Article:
Ringtones in Ramallah or Pelephones in Petach Tikva

West BankJPG

One of my pictures from the West Bank. It's one of the most beautiful places in Israel. Or outside of it. Pick your poison.

Today, I thought I would take a break from writing NaNo posts (I’m at 12,164 right now!) and report on an interesting issue:

After months of delay, Al-Watania, the West Bank’s second cell-phone carrier, began its operations this week, offering its customers the latest in telephone technology.

And while the company’s customers won’t be able to pick up their new flip phones and call Israel—bureaucratic restrictions and mutual resentments make communications between the Jewish state and its Palestinian neighbor nearly impossible—they will be able to download ringtones of their favorite songs. The most popular option, by far, is “Allahu Akbar,” meaning “God is great” and a common phrase in Muslim prayer. It is followed closely by pop tunes from around the Arab world, such as the Egyptian singer Saad el Soughayar’s hit, “She Loves You, You Donkey.

It’s like I don’t even have to make up the satire anymore!  Anything that happens in the West Bank/Israel from now until November 30th that is even remotely interesting or funny is playing itself right into my novel. And I would love to hear this video.  Unfortunately, my Arabic is rudimentary and I have no clue what to search for on YouTube.

I have to admit, as I read this article, I didn’t know anything about the cell phone situation in the West Bank.   I know that Israeli cell phones work there because I was able to call my mom on a rented Amigo phone from somewhere between Efrat and Jerusalem and make her afraid that I was getting kidnapped by Fatah militants   while in reality I was drinking West Bank wine, but that’s the extent of my knowledge.

I started by digging deeper.  All I found to begin with was this (written by a professor at my alma mater, Penn State, and one I got to meet, Amit Shechter!)  which is interesting in its own right and describes the early history and culture of cell phone communication in Israel.  One of my favorite tidbits from the book is this:

schejter cell phone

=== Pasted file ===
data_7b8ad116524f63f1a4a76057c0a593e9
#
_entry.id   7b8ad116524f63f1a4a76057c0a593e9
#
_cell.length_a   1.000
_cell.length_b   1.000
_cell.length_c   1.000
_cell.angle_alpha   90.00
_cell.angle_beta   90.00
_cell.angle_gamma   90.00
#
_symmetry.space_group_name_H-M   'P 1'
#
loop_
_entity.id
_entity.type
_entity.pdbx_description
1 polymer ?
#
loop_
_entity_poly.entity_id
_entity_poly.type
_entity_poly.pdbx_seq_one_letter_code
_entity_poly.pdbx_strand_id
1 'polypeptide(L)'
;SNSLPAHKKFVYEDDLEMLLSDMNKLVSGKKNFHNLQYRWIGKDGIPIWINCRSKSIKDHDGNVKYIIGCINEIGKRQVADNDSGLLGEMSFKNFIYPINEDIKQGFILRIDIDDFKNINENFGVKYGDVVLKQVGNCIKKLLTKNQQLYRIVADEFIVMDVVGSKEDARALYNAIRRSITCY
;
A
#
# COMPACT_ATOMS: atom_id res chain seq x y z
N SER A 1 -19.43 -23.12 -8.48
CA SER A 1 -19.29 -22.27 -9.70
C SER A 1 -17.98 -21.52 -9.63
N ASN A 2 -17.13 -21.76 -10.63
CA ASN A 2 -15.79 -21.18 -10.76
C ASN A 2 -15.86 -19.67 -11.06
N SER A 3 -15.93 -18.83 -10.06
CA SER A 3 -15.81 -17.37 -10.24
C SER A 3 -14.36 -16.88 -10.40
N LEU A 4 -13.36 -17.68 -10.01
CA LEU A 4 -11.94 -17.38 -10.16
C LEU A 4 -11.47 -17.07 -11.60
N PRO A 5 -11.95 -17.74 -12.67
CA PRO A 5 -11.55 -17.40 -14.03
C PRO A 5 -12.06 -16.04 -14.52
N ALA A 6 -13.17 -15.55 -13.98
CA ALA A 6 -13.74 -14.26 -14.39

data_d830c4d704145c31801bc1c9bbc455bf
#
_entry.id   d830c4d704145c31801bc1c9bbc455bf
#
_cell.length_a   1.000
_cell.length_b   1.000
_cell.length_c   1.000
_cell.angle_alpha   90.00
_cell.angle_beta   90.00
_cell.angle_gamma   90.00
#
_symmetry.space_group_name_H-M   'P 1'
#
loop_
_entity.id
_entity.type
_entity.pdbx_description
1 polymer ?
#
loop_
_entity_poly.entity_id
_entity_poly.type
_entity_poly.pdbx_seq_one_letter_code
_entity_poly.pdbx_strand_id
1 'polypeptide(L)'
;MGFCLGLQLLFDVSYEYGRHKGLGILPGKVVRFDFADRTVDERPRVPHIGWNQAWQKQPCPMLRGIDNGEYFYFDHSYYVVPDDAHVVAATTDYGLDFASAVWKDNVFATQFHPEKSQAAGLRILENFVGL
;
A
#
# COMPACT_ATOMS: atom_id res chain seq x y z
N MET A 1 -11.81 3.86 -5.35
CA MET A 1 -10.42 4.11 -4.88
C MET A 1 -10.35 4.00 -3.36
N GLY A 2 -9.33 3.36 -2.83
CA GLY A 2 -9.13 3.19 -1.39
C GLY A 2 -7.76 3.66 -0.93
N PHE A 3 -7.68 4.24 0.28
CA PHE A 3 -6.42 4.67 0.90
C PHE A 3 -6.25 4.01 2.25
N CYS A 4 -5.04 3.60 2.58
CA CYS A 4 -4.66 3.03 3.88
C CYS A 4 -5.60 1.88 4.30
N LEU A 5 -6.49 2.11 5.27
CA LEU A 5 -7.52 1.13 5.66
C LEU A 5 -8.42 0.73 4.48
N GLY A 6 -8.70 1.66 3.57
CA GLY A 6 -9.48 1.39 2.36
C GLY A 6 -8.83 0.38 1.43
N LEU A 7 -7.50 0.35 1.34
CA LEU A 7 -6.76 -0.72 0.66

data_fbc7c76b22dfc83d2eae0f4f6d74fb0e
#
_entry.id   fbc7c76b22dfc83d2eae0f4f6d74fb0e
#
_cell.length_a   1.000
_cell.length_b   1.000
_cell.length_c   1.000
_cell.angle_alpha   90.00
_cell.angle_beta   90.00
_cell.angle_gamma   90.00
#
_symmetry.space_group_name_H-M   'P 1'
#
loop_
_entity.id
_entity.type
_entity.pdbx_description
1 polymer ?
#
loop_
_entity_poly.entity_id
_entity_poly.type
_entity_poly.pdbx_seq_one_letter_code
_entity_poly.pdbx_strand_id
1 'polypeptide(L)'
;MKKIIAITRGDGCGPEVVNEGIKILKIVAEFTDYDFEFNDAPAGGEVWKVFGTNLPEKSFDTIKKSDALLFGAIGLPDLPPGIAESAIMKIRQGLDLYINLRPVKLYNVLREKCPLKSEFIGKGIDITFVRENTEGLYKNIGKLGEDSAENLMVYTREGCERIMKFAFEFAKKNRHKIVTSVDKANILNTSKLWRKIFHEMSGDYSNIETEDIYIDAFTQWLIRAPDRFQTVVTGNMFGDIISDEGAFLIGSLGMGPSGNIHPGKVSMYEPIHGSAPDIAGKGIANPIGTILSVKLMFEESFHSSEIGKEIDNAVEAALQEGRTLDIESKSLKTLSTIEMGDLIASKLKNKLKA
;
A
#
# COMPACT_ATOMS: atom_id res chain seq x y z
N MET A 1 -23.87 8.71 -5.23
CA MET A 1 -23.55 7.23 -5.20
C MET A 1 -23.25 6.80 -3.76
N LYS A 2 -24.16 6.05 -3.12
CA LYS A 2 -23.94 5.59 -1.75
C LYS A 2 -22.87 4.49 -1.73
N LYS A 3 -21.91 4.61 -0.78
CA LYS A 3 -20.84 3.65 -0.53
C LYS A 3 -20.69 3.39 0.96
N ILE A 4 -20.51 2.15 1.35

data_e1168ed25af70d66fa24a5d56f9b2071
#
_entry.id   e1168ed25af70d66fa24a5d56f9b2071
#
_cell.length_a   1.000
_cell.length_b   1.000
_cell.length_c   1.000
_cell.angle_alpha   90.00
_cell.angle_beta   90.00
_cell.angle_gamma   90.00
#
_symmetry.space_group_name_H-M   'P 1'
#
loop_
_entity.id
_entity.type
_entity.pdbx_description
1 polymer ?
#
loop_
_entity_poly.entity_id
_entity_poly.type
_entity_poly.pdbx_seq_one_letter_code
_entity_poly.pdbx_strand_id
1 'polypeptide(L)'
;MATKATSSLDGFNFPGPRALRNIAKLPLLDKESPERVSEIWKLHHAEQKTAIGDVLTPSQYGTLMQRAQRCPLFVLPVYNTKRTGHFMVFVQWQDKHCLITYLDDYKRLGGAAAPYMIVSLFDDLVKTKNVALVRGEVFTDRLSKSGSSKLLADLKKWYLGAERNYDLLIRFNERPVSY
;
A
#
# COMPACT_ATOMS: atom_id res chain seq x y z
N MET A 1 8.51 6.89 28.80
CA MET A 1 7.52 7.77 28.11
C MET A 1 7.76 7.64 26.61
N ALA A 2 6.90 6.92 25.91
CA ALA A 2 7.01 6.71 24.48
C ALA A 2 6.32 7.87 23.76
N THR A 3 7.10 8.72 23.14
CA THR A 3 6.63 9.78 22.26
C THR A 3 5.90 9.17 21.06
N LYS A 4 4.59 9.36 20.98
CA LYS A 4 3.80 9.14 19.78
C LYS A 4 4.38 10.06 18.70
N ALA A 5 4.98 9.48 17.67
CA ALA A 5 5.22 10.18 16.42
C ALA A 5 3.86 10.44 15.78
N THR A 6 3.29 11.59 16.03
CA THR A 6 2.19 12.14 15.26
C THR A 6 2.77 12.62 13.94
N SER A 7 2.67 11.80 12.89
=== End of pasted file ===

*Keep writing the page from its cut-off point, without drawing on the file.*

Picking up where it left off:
And it’s very interesting because the first company, Bezeq, was a monopoly much like the West Bank’s Jawwal was, with a second carrier only being added in 1994.  Of course, the historical timeframe and political situations are much different, so it’s not exactly an apples-to-apples comparison.

By the way, here is another picture of Jawwal in Gaza:

Executives at Jawwal, the Palestinian cellphone company, sat last week at their work stations in blue jeans — as at the end of every work week it was Casual Thursday — and said their jobs were getting harder because spare parts and training were unavailable. Their senior managers, who used to travel abroad once a month, now cannot travel at all.

For the most part, it’s great news.  On the one hand, I can see why establishing two cell phone networks in the West Bank would be a huge issue, mainly because of reports like this.   But also, more importantly, I think:

Wataniya said the new company would create 2,500 jobs in the West Bank. Blair said the carrier would inject $700 million in investment and $354m. in one-time licensing fees into the Palestinian Authority.

This is exactly the kind of stuff that the West Bank needs. Because no one ever talks about business in the West Bank.   The more investment there is, the better the nascent Palestinian economy becomes,  the less poverty, and the less breeding ground there is for radical Islam, which benefits both Israel and the Palestinians.    Of course, it’s not the entire solution, but it is definitely a promising start.